With the holiday travel season in full swing, we figured it was as good a time as any to check in on gas prices in South Carolina – which are currently in the third year of a six-year tax hike that has produced dubious results (at best) when it comes to improving infrastructure in the Palmetto State.
While drivers continue to (rightfully) lament the deplorable condition of South Carolina roads and bridges, state leaders continue to do less with more – while resisting calls for better prioritization of scarce resources.
Despite the chronic mismanagement, last holiday season brought glad tidings for motorists – with prices dipping below $2.00 per gallon of regular unleaded.
Not so this season …
As of this writing, the cost for a gallon of regular unleaded gasoline in the Palmetto State is $2.28, per AAA. That represents an increase of $0.31 (or 15.9 percent) from the same time a year ago. GasBuddy.com has the statewide average at $2.26 – with some locations selling fuel for as low as $2.05.
According to AAA, South Carolina has the ninth-lowest gas prices nationally – although as we have frequently pointed out this is not necessarily a good omen for Palmetto State motorists. Despite paying lower-than-average prices at the pump, South Carolinians still spend a disproportionate amount of their monthly income on fuel costs compared to other states.
How come? Because they are disproportionately poor …
And unlike their colleagues in neighboring states, South Carolina lawmakers are not providing them with anything resembling real tax relief. In fact, the gasoline tax approved in 2017 is incredibly regressive – meaning it makes things harder on those with limited means.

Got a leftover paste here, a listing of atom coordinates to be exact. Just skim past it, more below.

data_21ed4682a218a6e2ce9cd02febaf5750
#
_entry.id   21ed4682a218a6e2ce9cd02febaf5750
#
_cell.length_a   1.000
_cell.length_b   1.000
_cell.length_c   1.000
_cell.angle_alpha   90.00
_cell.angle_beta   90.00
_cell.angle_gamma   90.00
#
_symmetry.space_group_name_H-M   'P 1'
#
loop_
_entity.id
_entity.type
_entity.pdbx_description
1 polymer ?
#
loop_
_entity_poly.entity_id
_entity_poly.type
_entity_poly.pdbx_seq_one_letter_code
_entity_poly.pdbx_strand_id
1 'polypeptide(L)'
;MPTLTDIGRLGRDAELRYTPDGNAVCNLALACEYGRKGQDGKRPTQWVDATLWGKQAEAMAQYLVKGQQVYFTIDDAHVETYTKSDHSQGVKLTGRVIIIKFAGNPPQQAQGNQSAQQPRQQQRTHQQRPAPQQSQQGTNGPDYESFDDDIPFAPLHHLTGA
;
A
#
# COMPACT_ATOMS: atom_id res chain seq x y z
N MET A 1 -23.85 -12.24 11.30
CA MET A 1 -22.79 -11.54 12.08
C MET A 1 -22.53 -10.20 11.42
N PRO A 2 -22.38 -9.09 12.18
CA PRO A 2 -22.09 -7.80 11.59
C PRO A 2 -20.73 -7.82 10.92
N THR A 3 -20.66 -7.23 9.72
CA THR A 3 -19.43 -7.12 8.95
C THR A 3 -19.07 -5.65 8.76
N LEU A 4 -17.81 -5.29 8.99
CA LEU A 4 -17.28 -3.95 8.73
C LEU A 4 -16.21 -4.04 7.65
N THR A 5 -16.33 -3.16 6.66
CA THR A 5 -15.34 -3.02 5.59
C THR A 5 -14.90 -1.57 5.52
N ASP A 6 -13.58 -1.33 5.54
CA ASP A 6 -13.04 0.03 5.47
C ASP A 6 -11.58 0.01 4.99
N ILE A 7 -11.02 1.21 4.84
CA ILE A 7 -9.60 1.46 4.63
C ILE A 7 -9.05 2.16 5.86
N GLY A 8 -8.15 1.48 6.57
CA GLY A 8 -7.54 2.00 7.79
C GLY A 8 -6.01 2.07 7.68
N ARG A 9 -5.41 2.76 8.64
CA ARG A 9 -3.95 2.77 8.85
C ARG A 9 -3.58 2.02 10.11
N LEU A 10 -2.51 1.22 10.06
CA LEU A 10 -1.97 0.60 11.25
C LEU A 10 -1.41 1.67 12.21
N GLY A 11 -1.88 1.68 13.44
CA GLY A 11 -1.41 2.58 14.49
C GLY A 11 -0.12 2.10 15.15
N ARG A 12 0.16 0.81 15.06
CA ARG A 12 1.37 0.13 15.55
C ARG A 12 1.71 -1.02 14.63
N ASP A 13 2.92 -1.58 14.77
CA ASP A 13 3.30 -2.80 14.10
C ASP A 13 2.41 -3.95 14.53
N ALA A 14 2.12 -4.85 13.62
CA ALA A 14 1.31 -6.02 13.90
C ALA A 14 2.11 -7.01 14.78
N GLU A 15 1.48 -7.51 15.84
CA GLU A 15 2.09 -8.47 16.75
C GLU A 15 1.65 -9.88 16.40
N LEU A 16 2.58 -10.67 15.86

(Click to view)
(Via: Travis Bell Photography)
On July 1, 2019 the third phase of the Palmetto State’s latest gasoline tax hike took effect – with per gallon taxes climbing from 20.75 to 22.75 cents.
This number will eventually climb to 28.75 cents per gallon – an increase of 71.6 percent above its former level. All told, the tax hike is projected to deprive taxpayers of $1.8 billion over its first five years of implementation (we are currently in year three) and around $600 million each and every year thereafter.
Some modest vehicular maintenance credits were included with the bill, however most citizens have decided claiming these credits are not worth the trouble. Only around 135,000 South Carolinians have claimed the credit this year, receiving an average benefit of $24.37 – according to the S.C. Department of Revenue (SCDOR).
That’s only $3.3 million in savings.
Our news outlet editorialized against the 2017 tax hike, arguing it was part of the Palmetto State’s ongoing (and demonstrably failed) “Mo Money, Mo Problems” approach to governing. We also predicted its failure in terms of meaningfully improving infrastructure.
Our news outlet has also consistently editorialized against crony capitalist infrastructure projects (here and here) that siphon resources away from public priorities in order to subsidize corporate welfare.
Given the clear and pressing needs that exist in South Carolina, such handouts are inexcusable …
WANNA SOUND OFF?
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